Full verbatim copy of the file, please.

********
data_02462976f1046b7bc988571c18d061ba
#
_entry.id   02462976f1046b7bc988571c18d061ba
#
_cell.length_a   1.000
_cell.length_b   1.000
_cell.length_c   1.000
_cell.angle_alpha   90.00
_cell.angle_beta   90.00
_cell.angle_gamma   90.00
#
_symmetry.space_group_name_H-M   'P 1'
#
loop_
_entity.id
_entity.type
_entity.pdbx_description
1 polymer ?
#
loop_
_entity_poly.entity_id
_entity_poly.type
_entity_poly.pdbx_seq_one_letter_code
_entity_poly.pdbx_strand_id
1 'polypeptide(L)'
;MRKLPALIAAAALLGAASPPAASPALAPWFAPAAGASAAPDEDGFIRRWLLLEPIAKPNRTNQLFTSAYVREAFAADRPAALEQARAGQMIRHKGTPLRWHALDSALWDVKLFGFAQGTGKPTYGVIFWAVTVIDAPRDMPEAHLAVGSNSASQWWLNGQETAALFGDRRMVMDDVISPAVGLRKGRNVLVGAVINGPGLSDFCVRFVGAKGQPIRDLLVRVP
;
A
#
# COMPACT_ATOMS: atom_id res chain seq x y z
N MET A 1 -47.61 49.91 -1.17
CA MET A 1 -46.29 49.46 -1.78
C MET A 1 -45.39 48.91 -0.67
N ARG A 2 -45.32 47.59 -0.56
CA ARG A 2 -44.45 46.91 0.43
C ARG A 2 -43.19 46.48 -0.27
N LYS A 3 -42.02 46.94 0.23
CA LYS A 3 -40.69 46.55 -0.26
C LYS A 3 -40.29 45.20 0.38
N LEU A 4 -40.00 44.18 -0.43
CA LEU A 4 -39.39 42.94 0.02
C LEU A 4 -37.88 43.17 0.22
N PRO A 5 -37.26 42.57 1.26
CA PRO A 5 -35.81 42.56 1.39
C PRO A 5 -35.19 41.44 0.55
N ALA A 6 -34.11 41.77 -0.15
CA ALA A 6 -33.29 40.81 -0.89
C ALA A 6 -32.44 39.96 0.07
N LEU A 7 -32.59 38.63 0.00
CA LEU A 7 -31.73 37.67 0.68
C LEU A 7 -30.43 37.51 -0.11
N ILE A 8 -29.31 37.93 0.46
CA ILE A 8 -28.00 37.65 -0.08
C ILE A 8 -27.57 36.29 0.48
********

data_02462976f1046b7bc988571c18d061ba
#
_entry.id   02462976f1046b7bc988571c18d061ba
#
_cell.length_a   1.000
_cell.length_b   1.000
_cell.length_c   1.000
_cell.angle_alpha   90.00
_cell.angle_beta   90.00
_cell.angle_gamma   90.00
#
_symmetry.space_group_name_H-M   'P 1'
#
loop_
_entity.id
_entity.type
_entity.pdbx_description
1 polymer ?
#
loop_
_entity_poly.entity_id
_entity_poly.type
_entity_poly.pdbx_seq_one_letter_code
_entity_poly.pdbx_strand_id
1 'polypeptide(L)'
;MRKLPALIAAAALLGAASPPAASPALAPWFAPAAGASAAPDEDGFIRRWLLLEPIAKPNRTNQLFTSAYVREAFAADRPAALEQARAGQMIRHKGTPLRWHALDSALWDVKLFGFAQGTGKPTYGVIFWAVTVIDAPRDMPEAHLAVGSNSASQWWLNGQETAALFGDRRMVMDDVISPAVGLRKGRNVLVGAVINGPGLSDFCVRFVGAKGQPIRDLLVRVP
;
A
#
# COMPACT_ATOMS: atom_id res chain seq x y z
N MET A 1 -47.61 49.91 -1.17
CA MET A 1 -46.29 49.46 -1.78
C MET A 1 -45.39 48.91 -0.67
N ARG A 2 -45.32 47.59 -0.56
CA ARG A 2 -44.45 46.91 0.43
C ARG A 2 -43.19 46.48 -0.27
N LYS A 3 -42.02 46.94 0.23
CA LYS A 3 -40.69 46.55 -0.26
C LYS A 3 -40.29 45.20 0.38
N LEU A 4 -40.00 44.18 -0.43
CA LEU A 4 -39.39 42.94 0.02
C LEU A 4 -37.88 43.17 0.22
N PRO A 5 -37.26 42.57 1.26
CA PRO A 5 -35.81 42.56 1.39
C PRO A 5 -35.19 41.44 0.55
N ALA A 6 -34.11 41.77 -0.15
CA ALA A 6 -33.29 40.81 -0.89
C ALA A 6 -32.44 39.96 0.07
N LEU A 7 -32.59 38.63 0.00
CA LEU A 7 -31.73 37.67 0.68
C LEU A 7 -30.43 37.51 -0.11
N ILE A 8 -29.31 37.93 0.46
CA ILE A 8 -28.00 37.65 -0.08
C ILE A 8 -27.57 36.29 0.48